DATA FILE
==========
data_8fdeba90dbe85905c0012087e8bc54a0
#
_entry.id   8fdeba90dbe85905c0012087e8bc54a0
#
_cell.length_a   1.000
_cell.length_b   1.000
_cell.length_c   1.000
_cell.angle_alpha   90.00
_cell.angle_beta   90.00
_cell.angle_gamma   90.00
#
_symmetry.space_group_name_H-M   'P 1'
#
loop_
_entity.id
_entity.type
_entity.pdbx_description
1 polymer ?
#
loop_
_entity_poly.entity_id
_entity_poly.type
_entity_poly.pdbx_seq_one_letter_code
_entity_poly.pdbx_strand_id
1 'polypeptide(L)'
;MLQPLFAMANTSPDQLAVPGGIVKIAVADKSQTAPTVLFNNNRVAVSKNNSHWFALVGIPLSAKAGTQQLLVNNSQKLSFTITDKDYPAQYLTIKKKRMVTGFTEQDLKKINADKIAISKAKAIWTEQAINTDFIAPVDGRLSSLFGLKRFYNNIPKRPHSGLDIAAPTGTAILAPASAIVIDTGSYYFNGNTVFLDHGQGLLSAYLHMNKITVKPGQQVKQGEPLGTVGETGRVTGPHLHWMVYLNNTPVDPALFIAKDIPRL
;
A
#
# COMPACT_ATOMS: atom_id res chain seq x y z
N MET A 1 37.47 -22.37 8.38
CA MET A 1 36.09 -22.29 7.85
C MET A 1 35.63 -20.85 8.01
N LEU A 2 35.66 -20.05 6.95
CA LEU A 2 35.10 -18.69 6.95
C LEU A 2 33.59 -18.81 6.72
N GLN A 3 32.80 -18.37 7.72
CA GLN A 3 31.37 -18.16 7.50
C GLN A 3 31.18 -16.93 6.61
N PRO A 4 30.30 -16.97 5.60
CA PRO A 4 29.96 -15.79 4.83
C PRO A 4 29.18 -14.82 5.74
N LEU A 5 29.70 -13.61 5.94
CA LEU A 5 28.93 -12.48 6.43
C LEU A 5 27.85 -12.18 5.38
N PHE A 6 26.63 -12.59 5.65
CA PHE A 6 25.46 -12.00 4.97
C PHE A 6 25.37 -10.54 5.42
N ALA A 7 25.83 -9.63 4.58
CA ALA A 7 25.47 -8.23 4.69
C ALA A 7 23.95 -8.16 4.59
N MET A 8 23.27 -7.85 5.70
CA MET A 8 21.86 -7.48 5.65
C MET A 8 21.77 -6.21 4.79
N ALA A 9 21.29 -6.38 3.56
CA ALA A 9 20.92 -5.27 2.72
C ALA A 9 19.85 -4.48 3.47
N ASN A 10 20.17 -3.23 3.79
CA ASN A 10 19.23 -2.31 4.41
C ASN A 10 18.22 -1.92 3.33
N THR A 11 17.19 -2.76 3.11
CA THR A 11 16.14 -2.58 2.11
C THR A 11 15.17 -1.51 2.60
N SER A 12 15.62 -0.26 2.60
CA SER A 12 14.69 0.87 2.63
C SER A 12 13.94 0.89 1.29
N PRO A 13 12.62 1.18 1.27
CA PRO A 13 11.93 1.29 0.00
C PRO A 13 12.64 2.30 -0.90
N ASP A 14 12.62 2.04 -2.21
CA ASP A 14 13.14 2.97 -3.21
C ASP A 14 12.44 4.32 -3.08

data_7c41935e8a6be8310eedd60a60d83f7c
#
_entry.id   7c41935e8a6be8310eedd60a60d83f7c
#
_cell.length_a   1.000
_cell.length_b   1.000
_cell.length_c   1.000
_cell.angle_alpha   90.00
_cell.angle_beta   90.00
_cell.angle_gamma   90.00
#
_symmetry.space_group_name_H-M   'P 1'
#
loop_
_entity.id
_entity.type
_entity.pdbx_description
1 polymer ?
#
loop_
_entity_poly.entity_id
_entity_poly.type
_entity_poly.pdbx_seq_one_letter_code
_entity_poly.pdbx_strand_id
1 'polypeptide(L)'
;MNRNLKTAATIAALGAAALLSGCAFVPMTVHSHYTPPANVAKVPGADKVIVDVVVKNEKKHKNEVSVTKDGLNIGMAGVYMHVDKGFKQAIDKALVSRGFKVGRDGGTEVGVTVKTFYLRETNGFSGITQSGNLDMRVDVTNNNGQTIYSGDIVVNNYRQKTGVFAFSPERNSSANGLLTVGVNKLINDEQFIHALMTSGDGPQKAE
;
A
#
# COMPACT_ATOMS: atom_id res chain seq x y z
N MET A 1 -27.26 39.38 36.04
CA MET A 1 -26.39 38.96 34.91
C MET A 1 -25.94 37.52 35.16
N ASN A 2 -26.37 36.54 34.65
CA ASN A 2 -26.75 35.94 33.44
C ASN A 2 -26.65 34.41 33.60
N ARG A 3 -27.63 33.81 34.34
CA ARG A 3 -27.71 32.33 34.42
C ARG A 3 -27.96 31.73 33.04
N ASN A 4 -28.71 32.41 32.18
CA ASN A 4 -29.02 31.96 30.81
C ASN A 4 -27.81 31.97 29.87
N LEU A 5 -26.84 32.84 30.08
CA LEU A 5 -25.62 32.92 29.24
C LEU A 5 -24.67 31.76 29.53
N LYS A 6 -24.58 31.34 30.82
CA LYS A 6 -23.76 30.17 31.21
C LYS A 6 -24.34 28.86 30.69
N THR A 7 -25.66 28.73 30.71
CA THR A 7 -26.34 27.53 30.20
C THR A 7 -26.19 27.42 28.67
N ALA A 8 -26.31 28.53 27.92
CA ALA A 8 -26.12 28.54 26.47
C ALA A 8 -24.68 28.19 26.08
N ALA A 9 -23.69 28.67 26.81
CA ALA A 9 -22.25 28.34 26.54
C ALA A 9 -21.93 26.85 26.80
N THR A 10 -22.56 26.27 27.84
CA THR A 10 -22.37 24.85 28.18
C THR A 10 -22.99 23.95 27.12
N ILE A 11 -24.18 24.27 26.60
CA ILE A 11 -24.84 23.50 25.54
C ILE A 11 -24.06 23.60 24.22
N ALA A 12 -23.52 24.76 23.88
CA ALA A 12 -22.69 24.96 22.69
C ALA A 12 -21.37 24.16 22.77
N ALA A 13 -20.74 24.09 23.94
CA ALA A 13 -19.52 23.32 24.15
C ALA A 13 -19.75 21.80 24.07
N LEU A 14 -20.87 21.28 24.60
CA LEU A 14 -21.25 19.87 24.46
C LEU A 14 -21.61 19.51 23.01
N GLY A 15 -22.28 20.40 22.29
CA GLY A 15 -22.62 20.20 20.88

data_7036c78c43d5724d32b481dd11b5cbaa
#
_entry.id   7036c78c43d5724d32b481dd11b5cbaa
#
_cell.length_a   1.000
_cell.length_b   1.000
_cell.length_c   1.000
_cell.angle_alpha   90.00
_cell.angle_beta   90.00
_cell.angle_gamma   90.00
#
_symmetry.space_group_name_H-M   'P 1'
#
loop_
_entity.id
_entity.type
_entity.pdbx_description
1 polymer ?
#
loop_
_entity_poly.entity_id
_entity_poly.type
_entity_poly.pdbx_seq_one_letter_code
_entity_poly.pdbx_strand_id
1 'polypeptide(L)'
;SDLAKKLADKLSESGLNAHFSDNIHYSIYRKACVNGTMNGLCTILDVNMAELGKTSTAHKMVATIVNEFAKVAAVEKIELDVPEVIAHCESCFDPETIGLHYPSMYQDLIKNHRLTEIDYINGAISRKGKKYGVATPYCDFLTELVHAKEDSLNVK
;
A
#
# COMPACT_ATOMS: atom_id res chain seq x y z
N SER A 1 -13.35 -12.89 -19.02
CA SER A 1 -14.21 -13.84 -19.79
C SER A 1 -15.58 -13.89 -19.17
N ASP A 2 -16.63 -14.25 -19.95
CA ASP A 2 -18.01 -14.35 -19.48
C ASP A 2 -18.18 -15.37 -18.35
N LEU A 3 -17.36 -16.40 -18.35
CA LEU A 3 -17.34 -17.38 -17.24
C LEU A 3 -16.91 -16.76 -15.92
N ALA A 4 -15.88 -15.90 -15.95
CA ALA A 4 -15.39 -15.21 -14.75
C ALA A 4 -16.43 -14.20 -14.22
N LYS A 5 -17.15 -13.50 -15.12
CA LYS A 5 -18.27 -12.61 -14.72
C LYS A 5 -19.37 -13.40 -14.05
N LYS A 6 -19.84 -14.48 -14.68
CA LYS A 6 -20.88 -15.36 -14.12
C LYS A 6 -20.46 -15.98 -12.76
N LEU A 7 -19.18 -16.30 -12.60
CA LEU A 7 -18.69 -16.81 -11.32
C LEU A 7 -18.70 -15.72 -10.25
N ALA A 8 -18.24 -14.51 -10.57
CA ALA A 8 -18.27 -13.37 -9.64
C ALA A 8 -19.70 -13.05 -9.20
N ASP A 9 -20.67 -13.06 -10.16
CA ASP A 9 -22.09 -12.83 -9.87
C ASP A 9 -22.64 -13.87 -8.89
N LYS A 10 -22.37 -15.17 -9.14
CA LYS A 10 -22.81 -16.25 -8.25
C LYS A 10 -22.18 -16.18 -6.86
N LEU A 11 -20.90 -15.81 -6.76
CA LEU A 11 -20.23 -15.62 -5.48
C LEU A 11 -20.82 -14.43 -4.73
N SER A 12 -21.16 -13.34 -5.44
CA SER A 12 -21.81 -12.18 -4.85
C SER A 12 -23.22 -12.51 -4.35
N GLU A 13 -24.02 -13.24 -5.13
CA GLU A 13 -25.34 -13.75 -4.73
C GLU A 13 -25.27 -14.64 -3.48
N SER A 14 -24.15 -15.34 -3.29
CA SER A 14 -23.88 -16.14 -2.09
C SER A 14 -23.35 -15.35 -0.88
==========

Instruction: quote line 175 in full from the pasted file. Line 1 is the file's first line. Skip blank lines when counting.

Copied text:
#